The prize if we succeed is getting greater normality back in our lives, and maybe more quickly than we would have envisaged a few weeks ago, and hopefully without reversals back into blanket lockdown.

And nowhere does any of that matter more than in schools.

As John Swinney said yesterday, ‘blended learning’ is a necessary contingency because we might need it. There are no certainties with this virus.

But the progress we have made so far now makes it possible to plan for a full time return to school in August, with appropriate safety measures in place.

To achieve this aim though we must continue to drive the virus down to the lowest possible levels and keep it there.

And I hope that the prospect of getting children back to full time education sooner rather than later gives us all an added incentive to do exactly that.

The same is true of the updated version of the route map that we have published today.

That now sets out a series of indicative dates and I stress indicative dates, for the remainder of Phase 2 and the early part of Phase 3.

This greater clarity is possible because of the progress we have made against the virus - but delivering on the milestones depends on that progress continuing.

We will complete our formal three week reviews, as required by law, on 9 and 30 July - and I’ll make statements in parliament on both of these dates.

But I hope today’s statement will provide people and businesses across the country with a bit more certainty now in their forward planning.

We will also issue detailed guidance ahead of the key dates being indicated today.

The guidance will be informed by the advice we commissioned last week from our scientific Advisory Group on two key issues: Firstly, what, if any, further mitigations are required in locations that might pose a higher risk of transmission; and second,  what settings, circumstances and with what mitigations might it be possible to allow a relaxation of the two metre physical distancing rule.

I will receive that advice next week and report on it by 2 July. We will issue guidance as soon as possible after that.

However, there are three general points I want to make today in advance of it.

First, unless and until we have confidence that the risk of moving away from it in certain circumstances can be mitigated, businesses and individuals must continue to comply with the two metres physical distance rule. However, I do understand the concerns businesses in certain sectors have about this and I hope in the period ahead we can find a viable and safe balance.

Second, we will take a decision on whether to make face coverings mandatory in shops, as we have already done on public transport, in light of the advice we receive next week. In the meantime, we will join with the retail sector in a campaign to promote and encourage their use.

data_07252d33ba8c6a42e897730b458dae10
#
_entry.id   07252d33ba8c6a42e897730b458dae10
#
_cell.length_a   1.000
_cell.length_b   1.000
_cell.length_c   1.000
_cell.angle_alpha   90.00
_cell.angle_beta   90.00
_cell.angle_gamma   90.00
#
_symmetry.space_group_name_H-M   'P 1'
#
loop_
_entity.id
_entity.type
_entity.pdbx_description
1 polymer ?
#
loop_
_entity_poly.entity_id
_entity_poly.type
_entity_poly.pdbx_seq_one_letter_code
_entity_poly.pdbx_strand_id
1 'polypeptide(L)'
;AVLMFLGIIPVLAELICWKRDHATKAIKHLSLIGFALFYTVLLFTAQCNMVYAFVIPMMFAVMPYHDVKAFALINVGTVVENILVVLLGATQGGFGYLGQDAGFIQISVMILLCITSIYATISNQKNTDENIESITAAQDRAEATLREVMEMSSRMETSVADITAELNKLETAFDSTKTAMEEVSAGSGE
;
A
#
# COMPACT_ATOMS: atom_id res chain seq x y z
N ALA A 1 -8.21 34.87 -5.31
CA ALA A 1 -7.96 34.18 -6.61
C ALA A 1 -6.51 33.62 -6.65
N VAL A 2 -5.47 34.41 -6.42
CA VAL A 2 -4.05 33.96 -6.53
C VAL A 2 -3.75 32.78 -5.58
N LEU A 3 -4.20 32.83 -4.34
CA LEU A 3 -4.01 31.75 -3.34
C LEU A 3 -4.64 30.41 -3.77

Third, to support our test and protect system, businesses in the hospitality sector will be required to take names and contact details of customers and store these for four weeks - so they should be preparing for that now.

Let me turn now to the updated route map.

As I announced last week, non-essential retail can re-open from Monday. So too can workplaces in the manufacturing sector that have been closed until now.

Outdoor playgrounds and outdoor sports courts can also open from Monday.

However, I can confirm indicative dates now for the rest of Phase 2 and for the early part of Phase 3 - let me repeat though that all of these depend on continued suppression of the virus.

I can confirm that, on 3 July, it is our intention to lift the guidance advising people in Scotland to travel no more than five miles for leisure and recreation purposes.

And although the tourism sector will not open fully until the 15 July, we intend that self-contained holiday accommodation – for example holiday cottages and lodges, or caravans where there are no shared services - can open from 3 July.

However, we would ask people to use good judgement, abide by the rules that apply at any time to households meeting up and be sensitive to those living in our rural communities.

And the advice remains to avoid crowded places.

As we hopefully suppress the virus further, we will also continue to consider any measures that might be necessary to protect against the risk of imported cases of the virus.

It is then our intention that outdoor hospitality such as beer gardens will be permitted to re-open on Monday 6 July.

That gives a few days after we receive advice from the Advisory Group for guidance to be issued and any necessary mitigations to be put in place.

I hope that we will then be able to move to Phase 3 of the route map on 9 July. But as indicated earlier, I will make a further statement to Parliament on that date.

However, as was the case with Phase 2, I don’t expect that we will do everything in Phase 3 at the same time. Instead, we will take a phased approach. The resumption of NHS and other public services, for example, will continue during the three week period.

However, I will give some indicative dates now for the early part of Phase 3. Others will be added later.

We intend that from 10 July, households will be able to meet people from more households outdoors - with physical distancing. I will confirm the details of that in my 2 July update.

I also hope, at that point, to confirm an expansion of the extended household model - and also some changes that will give young people more opportunities to mix with their friends over the summer holiday period.

However, I can confirm now that organised outdoor sports for children and young people can, subject to guidance, resume from 13 July.

We also expect that non-essential shops within indoor shopping centres will re-open from 13 July, subject to guidance on physical distancing and other measures.

From 10 July, we intend that a household will be able to meet indoors with people from up to two other households, subject to physical distancing and strict hygiene measures .